Foresee Your Next Patient
Acute Pancreatitis Secondary to Neuroendocrine Tumor
By ERICH G. HANEL, MD, ALI A. SOVARI, MD, and LALITHA YEKKIRALLA, MD
University of Illinois College of Medicine at Urbana-Champaign |
March 1, 2009
Right upper quadrant pain of 24 hours’ duration prompted a 20-year-old man with a history of gastritis to seek medical attention. The pain was sharp and nonradiating, with no alleviating or aggravating factors. The patient occasionally consumed alcohol(Drug information on alcohol) and regularly smoked cigarettes (tobacco and marijuana). He denied nausea, vomiting, diarrhea, and diaphoresis.
Right upper quadrant pain of 24 hours’ duration prompted a 20-year-old man with a history of gastritis to seek medical attention. The pain was sharp and nonradiating, with no alleviating or aggravating factors. The patient occasionally consumed alcohol and regularly smoked cigarettes (tobacco and marijuana). He denied nausea, vomiting, diarrhea, and diaphoresis.
A CT scan of the abdomen (shown) revealed massive hepatomegaly with several solid lesions in the liver and a large mass in the pancreas. All abdominal organs, including the stomach, spleen, and kidneys, were compressed by the enlarged liver.
Serum tumor markers α1 1-fetoprotein and CA 19-9 were elevated (82.7 ng/mL and 41.4 U/mL, respectively). A CT-guided biopsy specimen from one of the liver lesions showed malignant cells suggestive of metastatic grade 2 (of 3) neuroendocrine carcinoma, consistent with pancreatic islet cell tumor. The patient was referred to a tertiary care center for further treatment. Acute pancreatitis occurs in about 3% of patients with pancreatic carcinoma.1 Pancreatic tumors arise from either the exocrine pancreas or the endocrine pancreas; the latter is rarer (up to 2% of cases).2 Neuroendocrine tumors are often found as “incidentalomas.” For the most part, imaging (increasingly with positron emission tomography) plays a key role in diagnosis and staging.3 In metastatic disease, the organs most frequently involved are the liver (70%) followed by bone and mediastinum.4
The most common neuroendocrine tumors of the pancreas are gastrinomas and insulinomas. Pancreatic islet cell tumors secrete a biologically active substance and result in a clinical syndrome in more than 80% of cases.5 In this patient, the vasoactive intestinal peptide level was 32 pg/mL; however, the gastrin level was 200 pg/mL, which might explain the previous diagnosis of gastritis. Gastrinomas account for about 20% of pancreatic islet cell tumors.5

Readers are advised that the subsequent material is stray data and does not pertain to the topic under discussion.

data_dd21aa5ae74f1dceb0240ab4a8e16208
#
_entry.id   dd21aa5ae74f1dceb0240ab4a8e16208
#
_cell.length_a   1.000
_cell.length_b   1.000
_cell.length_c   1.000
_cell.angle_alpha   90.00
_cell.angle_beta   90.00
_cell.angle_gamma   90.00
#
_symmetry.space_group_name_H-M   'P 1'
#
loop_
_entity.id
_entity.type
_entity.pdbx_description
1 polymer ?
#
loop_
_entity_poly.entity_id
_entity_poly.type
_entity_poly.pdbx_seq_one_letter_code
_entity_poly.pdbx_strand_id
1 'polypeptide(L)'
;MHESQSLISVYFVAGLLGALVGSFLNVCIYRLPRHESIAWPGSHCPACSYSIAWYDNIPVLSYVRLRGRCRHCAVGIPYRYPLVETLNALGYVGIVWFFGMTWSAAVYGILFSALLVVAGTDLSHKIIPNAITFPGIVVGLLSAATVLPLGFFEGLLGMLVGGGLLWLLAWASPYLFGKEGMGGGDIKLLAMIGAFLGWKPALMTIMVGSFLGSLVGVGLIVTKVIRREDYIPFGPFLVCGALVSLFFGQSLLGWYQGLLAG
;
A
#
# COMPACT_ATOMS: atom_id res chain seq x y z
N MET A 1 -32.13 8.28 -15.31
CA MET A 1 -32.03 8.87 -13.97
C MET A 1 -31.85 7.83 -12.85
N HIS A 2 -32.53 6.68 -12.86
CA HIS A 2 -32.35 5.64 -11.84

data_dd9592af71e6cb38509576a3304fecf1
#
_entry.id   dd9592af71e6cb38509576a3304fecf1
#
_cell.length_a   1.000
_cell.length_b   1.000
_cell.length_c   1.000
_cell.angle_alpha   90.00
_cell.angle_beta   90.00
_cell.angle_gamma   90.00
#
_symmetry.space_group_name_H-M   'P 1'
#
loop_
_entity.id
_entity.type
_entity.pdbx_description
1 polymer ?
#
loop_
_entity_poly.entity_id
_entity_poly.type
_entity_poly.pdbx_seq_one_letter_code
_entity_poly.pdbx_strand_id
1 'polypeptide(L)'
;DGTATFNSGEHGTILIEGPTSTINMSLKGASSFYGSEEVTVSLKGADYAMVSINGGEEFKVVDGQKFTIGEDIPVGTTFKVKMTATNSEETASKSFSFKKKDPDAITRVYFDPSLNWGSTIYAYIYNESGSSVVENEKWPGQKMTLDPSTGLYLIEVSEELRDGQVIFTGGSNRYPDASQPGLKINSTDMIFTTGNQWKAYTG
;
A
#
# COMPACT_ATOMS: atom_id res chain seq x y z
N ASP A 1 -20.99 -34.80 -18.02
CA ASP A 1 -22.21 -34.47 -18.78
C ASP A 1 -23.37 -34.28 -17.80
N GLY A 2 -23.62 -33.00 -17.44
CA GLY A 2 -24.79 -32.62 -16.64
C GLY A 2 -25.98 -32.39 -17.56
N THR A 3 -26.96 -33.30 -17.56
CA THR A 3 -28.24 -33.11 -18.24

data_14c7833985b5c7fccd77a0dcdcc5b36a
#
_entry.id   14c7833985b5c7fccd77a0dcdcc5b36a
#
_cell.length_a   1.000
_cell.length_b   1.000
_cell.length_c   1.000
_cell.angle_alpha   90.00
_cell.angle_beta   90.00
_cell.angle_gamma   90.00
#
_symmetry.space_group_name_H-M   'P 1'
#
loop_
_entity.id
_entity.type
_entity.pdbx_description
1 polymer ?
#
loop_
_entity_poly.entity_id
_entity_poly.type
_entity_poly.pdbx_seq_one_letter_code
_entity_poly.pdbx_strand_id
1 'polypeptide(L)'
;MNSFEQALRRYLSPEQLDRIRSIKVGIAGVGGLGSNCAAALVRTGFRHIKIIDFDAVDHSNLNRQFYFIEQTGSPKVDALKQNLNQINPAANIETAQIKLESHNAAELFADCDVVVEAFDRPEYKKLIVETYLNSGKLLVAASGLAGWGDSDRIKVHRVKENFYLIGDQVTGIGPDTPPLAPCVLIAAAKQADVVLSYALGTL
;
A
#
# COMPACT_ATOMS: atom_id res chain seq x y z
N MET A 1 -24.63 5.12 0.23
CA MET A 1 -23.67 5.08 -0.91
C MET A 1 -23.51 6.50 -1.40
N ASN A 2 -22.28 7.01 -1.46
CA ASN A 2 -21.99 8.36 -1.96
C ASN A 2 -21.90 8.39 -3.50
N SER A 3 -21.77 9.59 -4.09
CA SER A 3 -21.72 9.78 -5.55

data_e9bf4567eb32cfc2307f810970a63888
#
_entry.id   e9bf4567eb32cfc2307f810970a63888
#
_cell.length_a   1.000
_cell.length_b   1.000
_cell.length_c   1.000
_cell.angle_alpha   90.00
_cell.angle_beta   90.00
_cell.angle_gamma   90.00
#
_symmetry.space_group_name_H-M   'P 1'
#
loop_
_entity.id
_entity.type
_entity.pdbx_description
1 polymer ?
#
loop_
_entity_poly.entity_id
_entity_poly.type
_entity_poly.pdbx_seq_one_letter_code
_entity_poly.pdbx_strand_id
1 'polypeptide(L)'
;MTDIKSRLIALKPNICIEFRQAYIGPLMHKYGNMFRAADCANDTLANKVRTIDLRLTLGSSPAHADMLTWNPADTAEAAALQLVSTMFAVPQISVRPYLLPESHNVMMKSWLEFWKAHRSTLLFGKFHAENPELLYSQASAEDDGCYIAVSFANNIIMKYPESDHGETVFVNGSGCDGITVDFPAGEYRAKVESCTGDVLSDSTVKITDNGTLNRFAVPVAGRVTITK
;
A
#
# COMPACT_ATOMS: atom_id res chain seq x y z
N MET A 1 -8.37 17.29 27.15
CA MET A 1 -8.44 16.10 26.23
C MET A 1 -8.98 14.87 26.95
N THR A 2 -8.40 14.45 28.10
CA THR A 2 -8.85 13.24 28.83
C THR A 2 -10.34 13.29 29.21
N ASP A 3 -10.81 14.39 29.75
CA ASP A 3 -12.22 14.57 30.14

Chemotherapy with streptozocin, 5-fluorouracil, and doxorubicin(Drug information on doxorubicin) is used in metastatic neuroendocrine tumors. Surgical resection is indicated for focal disease. Given the age of this patient, liver transplantation with lifelong follow-up for recurrence may be an option.
1. Pandol SJ, Saluja AK, Imrie CW, Banks PA. Acute pancreatitis: bench to the bedside [published correction appears in Gastroenterology. 2007;133:1056]. Gastroenterology. 2007;132:1127-1151.
2. Frankel WL. Update on pancreatic endocrine tumors. Arch Pathol Lab Med. 2006;130:963-966.
3. Becherer A, Szabó M, Karanikas G, et al. Imaging of advanced neuroendocrine tumors with (18)F-FDOPA PET. J Nucl Med. 2004;45:1161-1167.
4. Stephen AE, Hodin RA. Neuroendocrine tumors of the pancreas, excluding gastrinoma. Surg Oncol Clin N Am. 2006;15:497-510.
5. Snow ND, Liddle RA. Neuroendocrine tumors. In: Rustigi AK, ed. Gastrointestinal Cancers: Biology, Diagnosis and Therapy. Philadelphia: Lippincott-Raven; 2005:585.
BLOG FOR CONSULTANTLIVE
Send us your blogs! Contact us for more information if you are interested in writing a post or becoming a blogger.
ABOUT OUR BLOGGERS
| || |
On Health and Mental Health
Erik R. Vanderlip, MD, is a senior fellow and acting instructor in the University of Washington Department of Psychiatry. As a dually-trained family physician and psychiatrist, Dr Vanderlip is active in national health system redesign efforts with a particular interest in newer models of the medical home. He practices family medicine in a hybrid primary care clinic within a mental health center in Seattle.
| || |
The HIV-AIDS Observer
Rodger D. MacArthur, MD, is Professor of Medicine, Wayne State University, Department of Internal Medicine, Division of Infectious Diseases and Director and Site Principal Investigator, Wayne State University HIV/AIDS Clinical Research Unit.
| || |
Speaking of Pain
Steven A. King, MD, MS, is in the private practice of pain medicine in New York, and he is Clinical Professor of Psychiatry at the New York University School of Medicine, New York.
| || |
Tales Doctors Tell
David T Nash, MD, is Clinical Professor of Medicine at Upstate Medical Center in Syracuse, New York. The author of more than 250 peer-reviewed clinical articles, Dr Nash has practiced cardiology in Syracuse for over 50 years. He is a Fellow of the National Lipid Association.
| ||Primary Care Matters |
Gregory W. Rutecki, MD, is Professor of Medicine at the University of South Alabama College of Medicine in Mobile. He is section editor of the hypertension topic center on this web site.
| ||Practice Makes Perfect |
Pamela Wible, MD, pioneered the first community-designed ideal medical clinic in America. An expert in patient-centered care, Dr Wible helps citizens design cutting-edge clinics and hospitals nationwide. Her model is taught in medical schools and featured in Harvard School of Public Health's newest edition of Renegotiating Health Care. Dr. Wible is a medical reporter for the Oregonian, has been interviewed by CNN, ABC, CBS, and is a frequent guest on NPR.
FROM PHYSICIANS PRACTICE
Five Steps to Improving Patient Access Judy Capko,
May 21, 2013
Patient access is getting increased attention through reform initiatives. Here are five steps you can take to make sure patients get appropriate access to care in your office.